A piece of art created with AI sold on auction sales

Ip world
Publié le 15 November 2018

You may not know Edmond de Belamy, gentleman represented on this painting sold at Christie’s New York. He is not the reason of the price obtained for this painting (432 000 US dollars).

This lord of Belamy was created entirely by the French collective Obvious, thanks to artificial intelligence. The high price was the result of this technique rather than the artistic quality of the work.

More than 15000 portraits were registered by the software, so that it may be able to identify the rules of portrait from 14th century to 20th century. Then, two algorithms intervened, the first one proposing pictures to the second, which role was to determine whether those images came from an algorithm or not. The goal of the first one was then to fool the second. In the end, the collective Obvious succeeded in constituting several portraits of the Belamy imaginary family, all with an important stylization of the face, allowing us to guess the character more than to really see him/her.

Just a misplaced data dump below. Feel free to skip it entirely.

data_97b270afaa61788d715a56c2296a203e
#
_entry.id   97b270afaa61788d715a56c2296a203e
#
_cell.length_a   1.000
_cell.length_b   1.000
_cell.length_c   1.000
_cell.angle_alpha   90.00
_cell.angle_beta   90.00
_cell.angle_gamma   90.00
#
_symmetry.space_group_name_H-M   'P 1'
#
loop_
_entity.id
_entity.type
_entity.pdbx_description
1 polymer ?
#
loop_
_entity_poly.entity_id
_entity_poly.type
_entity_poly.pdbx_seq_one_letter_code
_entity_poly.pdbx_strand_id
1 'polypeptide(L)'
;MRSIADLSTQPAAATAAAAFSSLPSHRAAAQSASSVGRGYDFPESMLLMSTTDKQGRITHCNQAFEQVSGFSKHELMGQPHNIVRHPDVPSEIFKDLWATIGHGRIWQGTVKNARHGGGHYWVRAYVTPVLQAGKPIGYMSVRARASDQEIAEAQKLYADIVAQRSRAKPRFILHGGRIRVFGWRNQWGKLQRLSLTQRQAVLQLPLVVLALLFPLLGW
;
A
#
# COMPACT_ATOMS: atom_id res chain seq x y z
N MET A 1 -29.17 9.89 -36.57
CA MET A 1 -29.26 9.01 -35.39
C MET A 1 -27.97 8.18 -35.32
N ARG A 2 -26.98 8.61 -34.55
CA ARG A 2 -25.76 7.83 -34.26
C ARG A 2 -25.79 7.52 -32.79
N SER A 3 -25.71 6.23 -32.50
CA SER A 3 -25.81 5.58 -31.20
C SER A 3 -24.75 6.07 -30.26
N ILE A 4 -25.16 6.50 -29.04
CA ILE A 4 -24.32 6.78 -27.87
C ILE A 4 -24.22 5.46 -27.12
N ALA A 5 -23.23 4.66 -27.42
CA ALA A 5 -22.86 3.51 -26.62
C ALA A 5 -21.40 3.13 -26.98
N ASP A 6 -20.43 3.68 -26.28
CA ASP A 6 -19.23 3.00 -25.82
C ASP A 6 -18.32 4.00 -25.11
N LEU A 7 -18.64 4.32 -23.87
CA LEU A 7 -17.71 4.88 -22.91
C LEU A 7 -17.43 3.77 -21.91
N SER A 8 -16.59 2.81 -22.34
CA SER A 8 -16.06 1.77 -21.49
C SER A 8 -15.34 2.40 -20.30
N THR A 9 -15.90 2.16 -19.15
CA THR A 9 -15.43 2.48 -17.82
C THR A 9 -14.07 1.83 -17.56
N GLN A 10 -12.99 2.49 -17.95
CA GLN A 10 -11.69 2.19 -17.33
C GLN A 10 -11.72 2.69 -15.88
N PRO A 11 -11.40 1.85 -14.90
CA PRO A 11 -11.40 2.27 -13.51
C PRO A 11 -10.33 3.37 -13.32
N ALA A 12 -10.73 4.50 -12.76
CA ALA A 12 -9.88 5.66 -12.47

The process is not new: a piece of art benefiting from all Rembrandt’s paintings has already been created thanks to AI, but in this particular case the sale and high price obtained at the auction allowed to renew the old debates about author’s rights related to a work created by a machine.

Let’s remind that in French law, a machine, a software or an algorithm may not be granted with author’s rights, having no capacity to be considered as author. This would have no reason to be (how awarding royalties to a software?!) or correspondence with the spirit of the author’s rights laws, which aim is to protect the artist as an individual.

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